SWD: Operatic Considerations

It has been nearly three years since I last delved into the world of Star Wars and my deconstruction of the prequel trilogy. Since that time much has happened in my life, but my love of Star Wars remains undimmed. I return to Star Wars Deconstructed and pick up where I left off: in the early part of Episode III, Revenge of the Sith.

To recap briefly, the galaxy is at war, and young Jedi Anakin Skywalker is at the centre of all the conflict, both professionally and personally. Currently, Anakin is enduring a very long day, filled with people in his life pulling him in separate, often conflicting, directions. The night prior he had a prophetic dream in which his wife died in childbirth, and the next morning Yoda could only tell him to “let go of everything you fear to lose”. At a morning briefing on the Clone Wars, he was informed that Chancellor Palpatine wanted to meet with him. The Jedi are not happy with Anakin’s close relationship with the Chancellor. Palpatine wants Anakin to sit on the Jedi Council as his personal representative. The Council allows the appointment, but only if Anakin will spy on the Chancellor for them. Later in the day, Master Windu and Yoda express distrust of Anakin while Anakin faces pressure from his wife, Padme Amidala, to use his influence with the Chancellor and the Jedi Council to foster her push for peace talks. Anakin responds with frustration at being used as everyone’s pawn.

That evening, he receives an invite to the opera, and meets with Chancellor Palpatine for a second time, and things get even more confused for the frustrated young Jedi.

Star Wars: Revenge of the Sith (00.42.40-00.48.00)

As Anakin arrives at the opera house there is a blink-and-you’ll-miss-it cameo of Star Wars director George Lucas. He is dressed in fancy robes and is painted blue, so don’t worry if you miss him the first time around.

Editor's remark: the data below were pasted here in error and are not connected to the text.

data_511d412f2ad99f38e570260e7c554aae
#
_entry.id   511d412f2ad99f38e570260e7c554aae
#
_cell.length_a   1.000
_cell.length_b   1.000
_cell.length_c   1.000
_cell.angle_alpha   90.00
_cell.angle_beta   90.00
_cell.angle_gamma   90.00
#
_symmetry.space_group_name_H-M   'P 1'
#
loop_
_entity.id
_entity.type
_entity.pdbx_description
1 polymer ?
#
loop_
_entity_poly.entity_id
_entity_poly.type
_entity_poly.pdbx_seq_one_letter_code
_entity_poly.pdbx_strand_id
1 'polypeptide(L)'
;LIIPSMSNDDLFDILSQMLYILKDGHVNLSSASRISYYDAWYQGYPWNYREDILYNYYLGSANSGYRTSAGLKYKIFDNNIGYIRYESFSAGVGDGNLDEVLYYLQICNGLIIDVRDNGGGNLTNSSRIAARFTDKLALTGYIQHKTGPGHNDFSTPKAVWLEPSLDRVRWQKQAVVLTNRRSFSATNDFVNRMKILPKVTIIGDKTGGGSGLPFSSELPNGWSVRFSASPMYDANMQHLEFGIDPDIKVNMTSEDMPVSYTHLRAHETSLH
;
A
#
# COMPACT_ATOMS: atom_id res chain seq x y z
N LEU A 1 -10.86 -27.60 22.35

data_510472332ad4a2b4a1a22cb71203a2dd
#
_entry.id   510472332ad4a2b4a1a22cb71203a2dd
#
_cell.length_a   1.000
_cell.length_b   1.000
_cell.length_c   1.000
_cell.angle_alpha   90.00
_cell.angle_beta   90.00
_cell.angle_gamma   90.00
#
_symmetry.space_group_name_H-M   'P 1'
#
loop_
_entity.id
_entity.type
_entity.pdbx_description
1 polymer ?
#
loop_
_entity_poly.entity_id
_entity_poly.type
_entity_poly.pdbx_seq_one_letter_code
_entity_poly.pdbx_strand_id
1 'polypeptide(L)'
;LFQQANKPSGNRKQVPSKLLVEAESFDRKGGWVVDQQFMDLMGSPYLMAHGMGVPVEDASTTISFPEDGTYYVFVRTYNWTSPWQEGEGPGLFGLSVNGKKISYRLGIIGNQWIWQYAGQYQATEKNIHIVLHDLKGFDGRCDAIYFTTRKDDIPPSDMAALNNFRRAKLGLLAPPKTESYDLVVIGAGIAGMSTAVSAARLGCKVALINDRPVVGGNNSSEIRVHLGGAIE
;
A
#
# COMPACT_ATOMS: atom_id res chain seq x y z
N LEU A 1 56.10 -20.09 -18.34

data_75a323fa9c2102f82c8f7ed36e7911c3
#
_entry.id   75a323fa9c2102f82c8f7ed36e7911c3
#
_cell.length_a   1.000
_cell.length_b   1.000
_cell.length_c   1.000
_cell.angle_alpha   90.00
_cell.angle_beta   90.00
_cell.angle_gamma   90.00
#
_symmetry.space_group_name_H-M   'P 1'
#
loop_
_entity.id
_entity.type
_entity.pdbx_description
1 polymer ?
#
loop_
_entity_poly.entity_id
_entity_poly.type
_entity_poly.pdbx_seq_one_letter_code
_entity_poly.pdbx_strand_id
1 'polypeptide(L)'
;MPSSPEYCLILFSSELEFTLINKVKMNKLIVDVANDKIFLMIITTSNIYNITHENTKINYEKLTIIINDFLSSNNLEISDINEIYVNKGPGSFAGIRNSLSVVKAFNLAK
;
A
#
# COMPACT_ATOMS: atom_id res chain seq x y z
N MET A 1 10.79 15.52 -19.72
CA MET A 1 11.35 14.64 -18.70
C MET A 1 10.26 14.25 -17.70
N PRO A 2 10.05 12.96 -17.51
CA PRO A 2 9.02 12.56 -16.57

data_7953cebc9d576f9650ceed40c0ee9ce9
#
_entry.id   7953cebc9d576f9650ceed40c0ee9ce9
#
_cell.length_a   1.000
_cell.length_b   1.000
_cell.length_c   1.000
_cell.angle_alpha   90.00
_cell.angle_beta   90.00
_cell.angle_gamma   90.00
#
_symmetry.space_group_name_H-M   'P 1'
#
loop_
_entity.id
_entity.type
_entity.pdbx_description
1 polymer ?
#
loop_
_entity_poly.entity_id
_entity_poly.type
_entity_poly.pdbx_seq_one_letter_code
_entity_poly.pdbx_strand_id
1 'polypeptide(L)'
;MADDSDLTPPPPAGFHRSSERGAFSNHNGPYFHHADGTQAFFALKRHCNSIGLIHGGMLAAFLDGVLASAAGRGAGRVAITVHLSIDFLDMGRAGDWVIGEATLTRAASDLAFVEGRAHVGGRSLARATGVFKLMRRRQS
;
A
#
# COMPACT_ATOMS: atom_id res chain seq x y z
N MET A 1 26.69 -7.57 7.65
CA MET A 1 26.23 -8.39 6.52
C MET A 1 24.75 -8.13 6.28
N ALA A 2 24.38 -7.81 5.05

Anakin is drawn into a what will prove to be the first of several seductions from Chancellor Palpatine, also known as but not yet revealed to be Darth Sidious, Dark Lord of the Sith. In fact, this is his second seductive meeting of the day, the first was earlier when the Chancellor placed Anakin on the Jedi Council. Slowly, gently, and yes, seductively, Palpatine is giving Anakin what he wants while playing on his fears, his frustrations, and his failures.

Despite some stiff acting from Hayden Christensen as Anakin Skywalker, next to some somewhat subtle acting from Ian McDiarmid as Chancellor Palpatine, this scene works very well. The mood is sombre and underscored by the deep operatic singing of the Mon Calamiri who form the backdrop of the conversation. If only the acting were on par with the setting, this scene could give chills.

This time, the bait Palpatine offers is that the Chancellor, through “clone intelligence”, has discovered where General Grievous is hiding. This is what Anakin most wants as a Jedi warrior, his enemy where he can destroy him and he swallows the bait. Earlier, the Jedi council had admitted that the couldn’t find Grievous, and in his eagerness to find him and his blind trust in Palpatine, Anakin does not question how the Chancellor knows Grievous’ whereabouts. I give Anakin a pass for not calling Palpatine on this. His head is no doubt spinning from his back and forth day, and he has a lot on his mind as a result.

Palpatine dismisses his aides and invites Anakin to relax, and begins stage two of the evening’s seduction games. Palpatine admits that he doesn’t trust the Jedi council, and this prompts Anakin to confide the same. Anakin considers Palpatine to be a father-figure, and is taken aback when Palpatine somehow knows that the Jedi Council wants Anakin to spy on the Chancellor. I think Anakin should be slightly more suspicious of how precisely the Chancellor is guessing here, but again, I give him a pass.